Inclusivity in Brythonic Polytheism

An excellent post by Lorna Smithers writing for Dun Brython on inclusivity in Brythonic polytheism. Paganism is as open to xenophobic and bigoted interpretation as any other religion, and it is our responsibility to stand up for honour and inspiration in the face of violence and intolerance.

Dun Brython

We live in frightening times. On June 12th, 49 people were shot dead in a gay club in Orlando. On June 16th, Labour politician Jo Cox was shot and stabbed to death by a man influenced by the far-right. Since Brexit a multitude of hate-crimes have been committed against immigrants in Britain by nationalists who ‘want their country back.’

I witnessed racist bullying when I was at school but during my adult life have only been aware of rare instances locally and nationally. Up until the last month I was convinced we were moving forward into an increasingly tolerant society. Now I’m not so sure.

Encouragingly the pagan community have stepped up to address discrimination. The Pagan Federation London have written an open letter on bigotry which states:

‘I want to say right here and right now that everyone is welcome in PF-London. It doesn’t matter where you are from…

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love and death

Last night I found myself revisiting the old tale of The Ugly Wife – Emma Restall Orr’s retelling, from which her book Kissing The Hag takes its title. “It’s a story that can be found in very many forms, in old myth and legend, in folklore and music…”

The form it brought to mind was a retelling of another old tale by another wise woman, Clarissa Pinkola Estes: Skeleton Woman. I had never connected the two tales before – the first so rooted in the British Arthurian tradition, the second from the faraway Arctic of the Inuit – yet they speak to the same fears, and the same needs. Put bluntly, they speak of love and death, attraction and revulsion, trust and fear. All are intertwined.

All love must one day meet death. Nothing lasts for ever. The promises I am preparing to make last for a lifetime, and cannot be made in good faith without appreciating just what that means. One of us may well end up burying the other – or, if not, both of us will have to let our life together come to an end, in order to begin anew, alone again. And along the way there are a hundred little deaths: the deaths of illusions, old habits, fleeting physicality (already, the first white hairs, the suggestion of crows’ feet at the eyes, the settling of weight in unfamiliar places). Love itself is constantly dying and can be constantly reborn, if we trust each other and ourselves enough to let it happen.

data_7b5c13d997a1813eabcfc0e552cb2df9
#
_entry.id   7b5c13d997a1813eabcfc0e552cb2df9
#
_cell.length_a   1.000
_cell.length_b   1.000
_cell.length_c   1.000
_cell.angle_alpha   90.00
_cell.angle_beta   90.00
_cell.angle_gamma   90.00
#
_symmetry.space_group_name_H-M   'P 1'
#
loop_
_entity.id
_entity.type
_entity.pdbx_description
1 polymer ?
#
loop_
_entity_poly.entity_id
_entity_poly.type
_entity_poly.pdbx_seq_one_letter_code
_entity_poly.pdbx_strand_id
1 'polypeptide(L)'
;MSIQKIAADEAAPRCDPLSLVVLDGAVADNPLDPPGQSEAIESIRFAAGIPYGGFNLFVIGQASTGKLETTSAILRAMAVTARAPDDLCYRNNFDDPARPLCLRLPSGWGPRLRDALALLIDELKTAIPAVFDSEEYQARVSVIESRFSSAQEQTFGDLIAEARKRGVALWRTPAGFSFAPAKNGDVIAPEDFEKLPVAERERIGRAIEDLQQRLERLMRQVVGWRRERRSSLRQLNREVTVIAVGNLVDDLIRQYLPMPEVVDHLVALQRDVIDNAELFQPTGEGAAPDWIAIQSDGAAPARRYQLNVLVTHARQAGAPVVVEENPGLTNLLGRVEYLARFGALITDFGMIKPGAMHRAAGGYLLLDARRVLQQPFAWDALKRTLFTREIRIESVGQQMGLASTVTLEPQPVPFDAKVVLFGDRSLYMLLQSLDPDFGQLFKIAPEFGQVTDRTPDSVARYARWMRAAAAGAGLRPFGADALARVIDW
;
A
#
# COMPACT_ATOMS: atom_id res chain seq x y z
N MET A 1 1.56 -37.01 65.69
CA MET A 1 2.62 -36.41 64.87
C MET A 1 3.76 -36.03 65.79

Between my overblown romantic tendencies (“when love beckons to you, follow him, though his ways are hard and steep”) and studying and celebrating the mysteries of our cycles of death and regeneration, I feel ready to meet this challenge with a steady gaze. Timor mortis (non) conturbat me.

But lurking underneath this tale of renewal are other questions, and my gaze is much less steady when I meet them.

Who is the hag? Who am I? Who are you?

Can you love me like this? Can I love you while I am like this?

Can I be the soft-skinned maiden, feeling myself to be the hag underneath? Can I be the warm-blooded lover as well as the sea-ravaged skeleton? Is one more real than the other? Do they co-exist?

And what if I am the soft-skinned maiden, not the hag, but need your kindness to break me free? What if you, the fisherman, don’t feel that compassion, don’t shed that tear – am I stuck forever as a skeleton beneath the waves?

If I can change, what’s to stop me changing back? What’s to stop me wanting to change back?
Could you weather all these changes?

For some reason I find these questions more difficult to face than the idea of death. They all ask the same thing: am I loveable? Could you love me, really, as I am? Everything I am? Are you worthy? Am I?

And the most difficult thing about these questions is that I have to face them for myself. Each question needs an answer from myself, first, before I pose it to my partner (though in reality he’s several steps ahead of me on these, just as I know I can happily answer all of his questions when he feels ready to ask them).